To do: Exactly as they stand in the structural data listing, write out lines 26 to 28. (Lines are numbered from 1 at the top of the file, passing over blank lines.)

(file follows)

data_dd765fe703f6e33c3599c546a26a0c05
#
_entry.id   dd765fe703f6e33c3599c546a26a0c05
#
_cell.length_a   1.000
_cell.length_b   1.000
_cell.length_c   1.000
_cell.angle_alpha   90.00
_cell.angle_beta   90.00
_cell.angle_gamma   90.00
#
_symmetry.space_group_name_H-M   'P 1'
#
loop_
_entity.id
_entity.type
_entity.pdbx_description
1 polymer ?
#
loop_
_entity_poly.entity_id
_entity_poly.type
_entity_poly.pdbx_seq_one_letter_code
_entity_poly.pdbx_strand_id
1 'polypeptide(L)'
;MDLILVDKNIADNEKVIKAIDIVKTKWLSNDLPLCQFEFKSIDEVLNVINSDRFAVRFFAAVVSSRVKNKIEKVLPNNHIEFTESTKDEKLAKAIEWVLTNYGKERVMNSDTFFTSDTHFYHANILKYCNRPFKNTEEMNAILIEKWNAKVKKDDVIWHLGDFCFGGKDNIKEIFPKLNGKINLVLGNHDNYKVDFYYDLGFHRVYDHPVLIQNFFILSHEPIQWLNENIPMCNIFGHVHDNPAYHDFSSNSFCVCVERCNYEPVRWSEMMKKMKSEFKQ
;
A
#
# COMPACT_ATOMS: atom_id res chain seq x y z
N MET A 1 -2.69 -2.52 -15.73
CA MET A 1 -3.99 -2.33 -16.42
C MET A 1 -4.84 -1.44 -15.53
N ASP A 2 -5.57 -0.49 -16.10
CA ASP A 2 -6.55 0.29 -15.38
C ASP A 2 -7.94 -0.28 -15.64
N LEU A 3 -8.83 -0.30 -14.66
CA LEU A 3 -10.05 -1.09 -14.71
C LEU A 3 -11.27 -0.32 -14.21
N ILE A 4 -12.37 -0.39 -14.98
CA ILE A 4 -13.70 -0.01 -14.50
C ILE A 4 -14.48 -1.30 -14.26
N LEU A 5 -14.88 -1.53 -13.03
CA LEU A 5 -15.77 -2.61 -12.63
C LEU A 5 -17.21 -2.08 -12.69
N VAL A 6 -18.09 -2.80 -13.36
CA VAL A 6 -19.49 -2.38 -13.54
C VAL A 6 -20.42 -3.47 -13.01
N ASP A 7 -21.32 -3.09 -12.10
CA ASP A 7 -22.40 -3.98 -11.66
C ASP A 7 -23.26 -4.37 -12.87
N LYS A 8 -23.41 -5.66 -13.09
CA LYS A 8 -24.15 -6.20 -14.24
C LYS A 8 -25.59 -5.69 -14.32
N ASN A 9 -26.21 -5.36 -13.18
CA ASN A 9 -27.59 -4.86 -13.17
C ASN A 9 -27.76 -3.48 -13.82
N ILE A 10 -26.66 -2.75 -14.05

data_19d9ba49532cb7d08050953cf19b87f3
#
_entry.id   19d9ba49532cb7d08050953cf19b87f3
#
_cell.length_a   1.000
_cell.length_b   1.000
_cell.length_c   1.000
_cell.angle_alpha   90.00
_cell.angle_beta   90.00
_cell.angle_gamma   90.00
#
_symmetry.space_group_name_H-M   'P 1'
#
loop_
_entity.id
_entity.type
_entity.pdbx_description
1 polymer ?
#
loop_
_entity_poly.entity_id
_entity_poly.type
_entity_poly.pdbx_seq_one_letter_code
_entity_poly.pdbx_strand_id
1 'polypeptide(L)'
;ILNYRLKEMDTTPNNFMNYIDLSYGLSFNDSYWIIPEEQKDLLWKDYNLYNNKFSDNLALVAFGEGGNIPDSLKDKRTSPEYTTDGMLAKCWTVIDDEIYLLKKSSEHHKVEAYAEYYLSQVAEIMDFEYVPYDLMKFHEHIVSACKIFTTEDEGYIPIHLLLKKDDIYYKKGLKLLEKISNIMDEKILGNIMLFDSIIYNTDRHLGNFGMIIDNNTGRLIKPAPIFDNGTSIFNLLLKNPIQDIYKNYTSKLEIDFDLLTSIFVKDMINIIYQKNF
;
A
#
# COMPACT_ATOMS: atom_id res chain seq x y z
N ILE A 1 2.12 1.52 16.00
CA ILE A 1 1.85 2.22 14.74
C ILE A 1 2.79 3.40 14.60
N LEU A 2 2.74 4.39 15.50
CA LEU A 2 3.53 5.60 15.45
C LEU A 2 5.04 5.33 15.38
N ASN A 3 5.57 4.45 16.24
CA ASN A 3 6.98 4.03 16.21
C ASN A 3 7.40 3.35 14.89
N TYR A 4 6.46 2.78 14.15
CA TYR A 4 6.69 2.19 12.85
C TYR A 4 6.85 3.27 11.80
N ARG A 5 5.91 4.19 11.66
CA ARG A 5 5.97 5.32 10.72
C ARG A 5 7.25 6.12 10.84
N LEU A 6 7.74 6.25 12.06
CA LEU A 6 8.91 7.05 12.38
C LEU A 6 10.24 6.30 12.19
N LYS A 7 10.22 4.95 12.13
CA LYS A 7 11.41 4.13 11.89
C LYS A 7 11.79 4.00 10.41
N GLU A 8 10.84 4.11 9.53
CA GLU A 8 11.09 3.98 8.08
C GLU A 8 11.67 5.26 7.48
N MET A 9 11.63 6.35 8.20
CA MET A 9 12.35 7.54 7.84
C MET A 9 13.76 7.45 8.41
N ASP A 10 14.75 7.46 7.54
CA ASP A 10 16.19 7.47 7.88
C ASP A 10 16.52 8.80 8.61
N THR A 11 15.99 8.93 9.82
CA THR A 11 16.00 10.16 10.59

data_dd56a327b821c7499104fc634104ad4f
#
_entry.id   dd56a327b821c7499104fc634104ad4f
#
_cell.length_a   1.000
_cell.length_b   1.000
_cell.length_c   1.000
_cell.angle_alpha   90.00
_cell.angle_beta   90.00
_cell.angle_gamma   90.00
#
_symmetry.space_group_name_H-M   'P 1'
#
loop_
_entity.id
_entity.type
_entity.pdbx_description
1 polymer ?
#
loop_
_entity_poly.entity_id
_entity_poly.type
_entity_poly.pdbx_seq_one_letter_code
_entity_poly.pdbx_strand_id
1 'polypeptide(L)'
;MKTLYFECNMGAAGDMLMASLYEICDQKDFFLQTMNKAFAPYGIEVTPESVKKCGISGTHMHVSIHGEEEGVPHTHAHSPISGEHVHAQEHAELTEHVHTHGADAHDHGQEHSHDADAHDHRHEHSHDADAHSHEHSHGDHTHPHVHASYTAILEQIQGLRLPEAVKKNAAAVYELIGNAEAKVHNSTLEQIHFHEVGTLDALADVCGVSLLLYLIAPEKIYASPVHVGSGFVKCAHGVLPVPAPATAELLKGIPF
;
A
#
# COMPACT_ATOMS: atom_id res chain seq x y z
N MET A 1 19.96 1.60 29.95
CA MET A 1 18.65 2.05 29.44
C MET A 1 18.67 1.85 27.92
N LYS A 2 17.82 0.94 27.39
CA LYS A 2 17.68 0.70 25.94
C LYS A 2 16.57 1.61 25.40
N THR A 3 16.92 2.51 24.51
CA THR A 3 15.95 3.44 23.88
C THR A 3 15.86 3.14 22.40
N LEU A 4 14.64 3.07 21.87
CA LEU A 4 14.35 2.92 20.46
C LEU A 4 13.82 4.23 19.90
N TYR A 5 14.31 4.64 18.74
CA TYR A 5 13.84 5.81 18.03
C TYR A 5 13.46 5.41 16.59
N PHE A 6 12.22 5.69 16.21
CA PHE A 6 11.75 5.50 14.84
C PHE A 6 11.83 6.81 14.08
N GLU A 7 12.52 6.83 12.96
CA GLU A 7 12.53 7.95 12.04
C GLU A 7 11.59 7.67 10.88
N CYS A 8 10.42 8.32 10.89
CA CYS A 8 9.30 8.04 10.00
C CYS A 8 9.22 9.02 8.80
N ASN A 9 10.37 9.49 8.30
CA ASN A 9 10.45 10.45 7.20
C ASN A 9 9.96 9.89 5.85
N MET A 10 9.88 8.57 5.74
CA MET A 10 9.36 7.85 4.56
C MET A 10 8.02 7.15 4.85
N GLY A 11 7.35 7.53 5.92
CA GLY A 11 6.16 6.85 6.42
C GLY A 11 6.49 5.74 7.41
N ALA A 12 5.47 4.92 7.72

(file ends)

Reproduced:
;MDLILVDKNIADNEKVIKAIDIVKTKWLSNDLPLCQFEFKSIDEVLNVINSDRFAVRFFAAVVSSRVKNKIEKVLPNNHIEFTESTKDEKLAKAIEWVLTNYGKERVMNSDTFFTSDTHFYHANILKYCNRPFKNTEEMNAILIEKWNAKVKKDDVIWHLGDFCFGGKDNIKEIFPKLNGKINLVLGNHDNYKVDFYYDLGFHRVYDHPVLIQNFFILSHEPIQWLNENIPMCNIFGHVHDNPAYHDFSSNSFCVCVERCNYEPVRWSEMMKKMKSEFKQ
;
A